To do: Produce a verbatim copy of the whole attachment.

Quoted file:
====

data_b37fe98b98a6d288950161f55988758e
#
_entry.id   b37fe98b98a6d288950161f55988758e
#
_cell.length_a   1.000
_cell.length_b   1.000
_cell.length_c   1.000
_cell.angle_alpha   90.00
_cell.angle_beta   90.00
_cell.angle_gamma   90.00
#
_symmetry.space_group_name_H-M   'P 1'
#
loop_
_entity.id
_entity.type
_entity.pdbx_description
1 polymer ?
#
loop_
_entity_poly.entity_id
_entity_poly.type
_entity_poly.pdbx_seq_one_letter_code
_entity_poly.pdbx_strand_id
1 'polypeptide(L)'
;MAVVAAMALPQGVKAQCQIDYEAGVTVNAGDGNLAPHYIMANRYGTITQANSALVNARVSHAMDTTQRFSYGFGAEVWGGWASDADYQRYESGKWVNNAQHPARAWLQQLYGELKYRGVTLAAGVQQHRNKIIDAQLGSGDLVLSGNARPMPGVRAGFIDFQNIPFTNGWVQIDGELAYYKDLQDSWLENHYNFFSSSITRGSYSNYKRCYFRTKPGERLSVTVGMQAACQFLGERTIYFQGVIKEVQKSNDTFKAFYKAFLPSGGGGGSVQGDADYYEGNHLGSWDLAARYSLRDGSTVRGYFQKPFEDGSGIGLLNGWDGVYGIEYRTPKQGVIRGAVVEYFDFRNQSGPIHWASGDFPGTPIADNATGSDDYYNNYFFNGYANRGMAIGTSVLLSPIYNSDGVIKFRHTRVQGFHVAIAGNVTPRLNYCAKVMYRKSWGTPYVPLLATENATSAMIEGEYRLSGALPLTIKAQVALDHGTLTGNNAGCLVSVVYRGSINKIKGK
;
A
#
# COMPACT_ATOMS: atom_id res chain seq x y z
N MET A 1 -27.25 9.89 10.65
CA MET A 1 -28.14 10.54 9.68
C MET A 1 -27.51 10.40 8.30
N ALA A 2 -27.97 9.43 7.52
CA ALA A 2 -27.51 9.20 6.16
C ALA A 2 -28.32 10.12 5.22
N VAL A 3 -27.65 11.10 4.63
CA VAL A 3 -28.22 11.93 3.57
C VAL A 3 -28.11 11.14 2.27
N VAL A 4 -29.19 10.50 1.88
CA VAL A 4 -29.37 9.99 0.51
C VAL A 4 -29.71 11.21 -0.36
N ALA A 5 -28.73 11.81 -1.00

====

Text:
data_b37fe98b98a6d288950161f55988758e
#
_entry.id   b37fe98b98a6d288950161f55988758e
#
_cell.length_a   1.000
_cell.length_b   1.000
_cell.length_c   1.000
_cell.angle_alpha   90.00
_cell.angle_beta   90.00
_cell.angle_gamma   90.00
#
_symmetry.space_group_name_H-M   'P 1'
#
loop_
_entity.id
_entity.type
_entity.pdbx_description
1 polymer ?
#
loop_
_entity_poly.entity_id
_entity_poly.type
_entity_poly.pdbx_seq_one_letter_code
_entity_poly.pdbx_strand_id
1 'polypeptide(L)'
;MAVVAAMALPQGVKAQCQIDYEAGVTVNAGDGNLAPHYIMANRYGTITQANSALVNARVSHAMDTTQRFSYGFGAEVWGGWASDADYQRYESGKWVNNAQHPARAWLQQLYGELKYRGVTLAAGVQQHRNKIIDAQLGSGDLVLSGNARPMPGVRAGFIDFQNIPFTNGWVQIDGELAYYKDLQDSWLENHYNFFSSSITRGSYSNYKRCYFRTKPGERLSVTVGMQAACQFLGERTIYFQGVIKEVQKSNDTFKAFYKAFLPSGGGGGSVQGDADYYEGNHLGSWDLAARYSLRDGSTVRGYFQKPFEDGSGIGLLNGWDGVYGIEYRTPKQGVIRGAVVEYFDFRNQSGPIHWASGDFPGTPIADNATGSDDYYNNYFFNGYANRGMAIGTSVLLSPIYNSDGVIKFRHTRVQGFHVAIAGNVTPRLNYCAKVMYRKSWGTPYVPLLATENATSAMIEGEYRLSGALPLTIKAQVALDHGTLTGNNAGCLVSVVYRGSINKIKGK
;
A
#
# COMPACT_ATOMS: atom_id res chain seq x y z
N MET A 1 -27.25 9.89 10.65
CA MET A 1 -28.14 10.54 9.68
C MET A 1 -27.51 10.40 8.30
N ALA A 2 -27.97 9.43 7.52
CA ALA A 2 -27.51 9.20 6.16
C ALA A 2 -28.32 10.12 5.22
N VAL A 3 -27.65 11.10 4.63
CA VAL A 3 -28.22 11.93 3.57
C VAL A 3 -28.11 11.14 2.27
N VAL A 4 -29.19 10.50 1.88
CA VAL A 4 -29.37 9.99 0.51
C VAL A 4 -29.71 11.21 -0.36
N ALA A 5 -28.73 11.81 -1.00